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Gabriel couldn't manage a solid enough grip to turn the doorknob. His hand was slick with blood and other fluids he didn't have names for -- didn't want names for -- and it kept sliding off, until he heard quick footsteps on the other side and Grace threw the door open.

She immediately retreated, no doubt driven off by the stench. Gabriel's own nose had long since gone on strike, but the memory of the smell would probably haunt him for the rest of his life.

"Yeah, I know," he said, stepping over the threshold of the villa they'd been loaned for the duration of this case. It was the one thing he'd be sorry to say goodbye to; Tuscany was a damned sight nicer than Rittersberg. Pity his books weren't selling quite well enough to justify maintaining a beautiful Italian villa as well as a moldering German castle. I'd need about twelve more bestsellers to make that happen, he sighed inwardly, thinking of the bottomless pit of repair bills that was Schloss Ritter. Assuming I'd even survive twelve more. There was a distinct downside to using his real-life cases as inspiration for his novels.

By the time he kicked the door shut behind him, Grace had fled to the sitting room. When Gabriel followed, he found her pouring water from a pitcher into a basin. "Here," she said, pushing it across the table toward him, past her closed laptop. "You'll want to soak that before you try to clean it."

She wouldn't quite look at him, but gestured vaguely in his direction. After a moment, Gabriel realized she wasn't talking about his jeans and t-shirt -- they were a dead loss -- but the Schattenjäger medallion. Those unnameable fluids had glued it to his chest; he had to peel the heavy gold off his t-shirt, aching fingers slipping again, before he could drop it in the basin. The chain tried to take half his hair with it. God, what had that creature done to his hair?

"I was going to suggest we celebrate," Grace said, breathing more easily, adjusting to the epic mess. "But not while you look like that. Go shower, Gabriel, while I call Berlusconi and tell him the case is finished."

He was more than happy to let her take care of that. Gabriel didn't much like talking to their employer even when not coated in supernatural filth. Politicians set his teeth on edge. He detoured through the deserted kitchen long enough to grab a trash bag, then headed straight for the bathroom, where he stripped off his ruined clothes and set to work finding out just how large the villa's hot water heater was.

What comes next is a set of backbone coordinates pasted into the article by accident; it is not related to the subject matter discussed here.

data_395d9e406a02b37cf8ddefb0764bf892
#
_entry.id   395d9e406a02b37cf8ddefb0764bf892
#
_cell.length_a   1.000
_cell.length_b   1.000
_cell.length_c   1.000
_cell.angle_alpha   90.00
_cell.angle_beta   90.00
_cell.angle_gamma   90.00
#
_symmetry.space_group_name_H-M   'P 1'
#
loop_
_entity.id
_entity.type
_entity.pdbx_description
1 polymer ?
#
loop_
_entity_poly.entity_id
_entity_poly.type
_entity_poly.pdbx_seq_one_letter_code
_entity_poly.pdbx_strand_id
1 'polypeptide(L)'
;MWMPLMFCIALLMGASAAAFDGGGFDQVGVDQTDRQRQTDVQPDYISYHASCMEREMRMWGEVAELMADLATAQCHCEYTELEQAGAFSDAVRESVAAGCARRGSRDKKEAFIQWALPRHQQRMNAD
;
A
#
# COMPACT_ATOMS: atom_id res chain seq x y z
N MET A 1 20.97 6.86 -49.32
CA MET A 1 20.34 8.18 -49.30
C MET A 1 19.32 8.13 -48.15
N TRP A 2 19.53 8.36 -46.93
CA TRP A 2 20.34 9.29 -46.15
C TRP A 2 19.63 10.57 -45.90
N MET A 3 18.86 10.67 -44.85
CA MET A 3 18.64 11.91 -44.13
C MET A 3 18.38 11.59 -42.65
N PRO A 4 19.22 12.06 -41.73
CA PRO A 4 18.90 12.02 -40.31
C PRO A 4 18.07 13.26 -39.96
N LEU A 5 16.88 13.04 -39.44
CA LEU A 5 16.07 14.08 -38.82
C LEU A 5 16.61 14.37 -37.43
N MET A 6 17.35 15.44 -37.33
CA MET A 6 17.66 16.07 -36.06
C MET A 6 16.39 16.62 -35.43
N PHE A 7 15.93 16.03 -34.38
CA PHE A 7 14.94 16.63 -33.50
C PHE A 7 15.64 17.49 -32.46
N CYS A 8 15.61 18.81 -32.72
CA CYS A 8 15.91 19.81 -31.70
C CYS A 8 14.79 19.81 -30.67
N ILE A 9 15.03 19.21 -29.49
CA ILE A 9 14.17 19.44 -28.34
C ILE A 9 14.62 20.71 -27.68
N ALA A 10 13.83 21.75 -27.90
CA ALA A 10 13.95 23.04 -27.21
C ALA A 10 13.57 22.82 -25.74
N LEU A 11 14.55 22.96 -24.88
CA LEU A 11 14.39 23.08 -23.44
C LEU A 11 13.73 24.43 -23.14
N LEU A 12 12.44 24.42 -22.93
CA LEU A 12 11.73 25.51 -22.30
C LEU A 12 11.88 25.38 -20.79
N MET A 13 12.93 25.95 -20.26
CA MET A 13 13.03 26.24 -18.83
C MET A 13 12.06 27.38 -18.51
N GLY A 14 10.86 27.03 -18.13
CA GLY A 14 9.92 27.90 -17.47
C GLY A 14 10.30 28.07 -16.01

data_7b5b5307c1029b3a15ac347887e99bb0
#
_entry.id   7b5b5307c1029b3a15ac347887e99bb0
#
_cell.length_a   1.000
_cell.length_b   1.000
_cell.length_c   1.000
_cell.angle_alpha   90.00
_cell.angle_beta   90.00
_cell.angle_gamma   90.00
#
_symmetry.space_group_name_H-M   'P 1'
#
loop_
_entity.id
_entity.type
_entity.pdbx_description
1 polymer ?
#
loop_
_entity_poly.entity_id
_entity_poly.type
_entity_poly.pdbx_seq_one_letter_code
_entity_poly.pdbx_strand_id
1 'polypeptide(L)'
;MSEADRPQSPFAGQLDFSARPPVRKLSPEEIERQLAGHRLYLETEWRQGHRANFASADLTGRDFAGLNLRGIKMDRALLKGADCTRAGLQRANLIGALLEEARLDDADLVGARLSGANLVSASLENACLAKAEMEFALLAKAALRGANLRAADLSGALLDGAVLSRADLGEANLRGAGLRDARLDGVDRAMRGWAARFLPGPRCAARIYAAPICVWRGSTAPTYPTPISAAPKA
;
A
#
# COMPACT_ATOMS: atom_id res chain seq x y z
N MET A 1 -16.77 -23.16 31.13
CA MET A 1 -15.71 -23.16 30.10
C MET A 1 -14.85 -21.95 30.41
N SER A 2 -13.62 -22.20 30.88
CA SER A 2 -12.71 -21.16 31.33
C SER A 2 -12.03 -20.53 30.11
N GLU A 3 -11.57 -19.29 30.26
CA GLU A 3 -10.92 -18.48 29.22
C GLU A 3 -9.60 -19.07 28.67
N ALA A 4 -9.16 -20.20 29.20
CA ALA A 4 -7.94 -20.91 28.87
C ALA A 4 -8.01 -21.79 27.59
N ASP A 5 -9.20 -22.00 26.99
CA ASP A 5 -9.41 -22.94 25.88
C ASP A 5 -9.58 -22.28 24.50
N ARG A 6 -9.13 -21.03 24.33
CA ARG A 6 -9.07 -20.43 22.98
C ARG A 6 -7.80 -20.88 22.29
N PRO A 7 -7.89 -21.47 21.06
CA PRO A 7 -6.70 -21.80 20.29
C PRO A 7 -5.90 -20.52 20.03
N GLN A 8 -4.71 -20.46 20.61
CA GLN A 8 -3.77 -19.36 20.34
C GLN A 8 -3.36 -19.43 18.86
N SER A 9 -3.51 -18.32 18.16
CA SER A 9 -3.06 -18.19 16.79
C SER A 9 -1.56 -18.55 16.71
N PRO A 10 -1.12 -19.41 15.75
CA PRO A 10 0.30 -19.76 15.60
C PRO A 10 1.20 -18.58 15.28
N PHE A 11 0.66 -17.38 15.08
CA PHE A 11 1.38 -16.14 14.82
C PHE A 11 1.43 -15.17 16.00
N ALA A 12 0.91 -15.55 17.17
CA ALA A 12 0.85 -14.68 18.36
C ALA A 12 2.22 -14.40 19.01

You never appreciate just how glorious it is to be clean until you get covered in demon goo, he thought wryly, giving his hair one last rinse. Grace kept insisting the thing wasn't really a demon, but whatever. Technical details were her business. Taking out the critters was his. Nights like this, he really thought she had the better end of that particular bargain.

His skin-crawling disgust ran out before the hot water did. Gabriel shut off the shower and got out to discover that apparently Grace had slipped in and out of the bathroom without him noticing; the trash bag had vanished, taking his slimy clothes with it, and a set of pajamas waited on the counter. Berlusconi's idea of pajamas, and the man was as bad a lecher as Herr Priess. Gabriel put on the pants, because it was that or a towel, but he refused to touch the shirt. There was only so much silk a man could be expected to wear at once.

The lack of the medallion made him feel more naked than the lack of a shirt did. He remembered the days when Gerde had to pester him to wear it. Not that long ago, either, but now he felt strange without its weight around his neck. Gabriel went back out to the sitting room, to see if it was clean yet.

He stopped cold in the doorway. Grace was there, but not tapping away on the keyboard like he half-expected, adding the details of tonight to that database she and her brother were cooking up. She'd changed out of her own clothes into another of Berlusconi's gifts, a short, silky robe that covered almost nothing of her legs and even managed to soften the severe lines of her hair. Given how the man had leered at her, she was lucky the robe covered that much -- but Gabriel's mouth went dry at the sight of her.

As if she could tell, Grace held up a pair of champagne flutes. "Now, where were we? Ah yes -- celebration."

Startled, he accepted the glass from her. This was probably Berlusconi's, too, which meant the bottle cost more than anything Gabriel had drunk in his life. Not that he could taste the difference. Not that he could taste much at all. Grace clinked her glass against his and he downed a sip by reflex, the fizz sliding down his throat to dance with the butterflies in his stomach.

"That's better," Grace said softly, brushing a damp strand of hair back from his cheek. God, she was tiny. Normally her manner made her seem six feet tall.

He let her guide him to a well-padded chair, which he sank into gratefully. Grace perched on the arm, close enough that the crimson silk brushed his arm. It exposed almost the entire length of her leg, too. "I'm sorry you had to go through that," she said.

"Yeah, well, it wasn't so bad," Gabriel said, lying through his teeth. "You, uh -- you want details?"

She shook her head, black hair swinging gently. "Maybe later. No point in making you relive it so soon. The important thing is, it's over, and you're safe."

He must have looked even worse than he thought, if Grace was taking pity on him like this. Normally she would have been trying to drill a hole in his skull, the better to drain information out. Gabriel gulped down more champagne.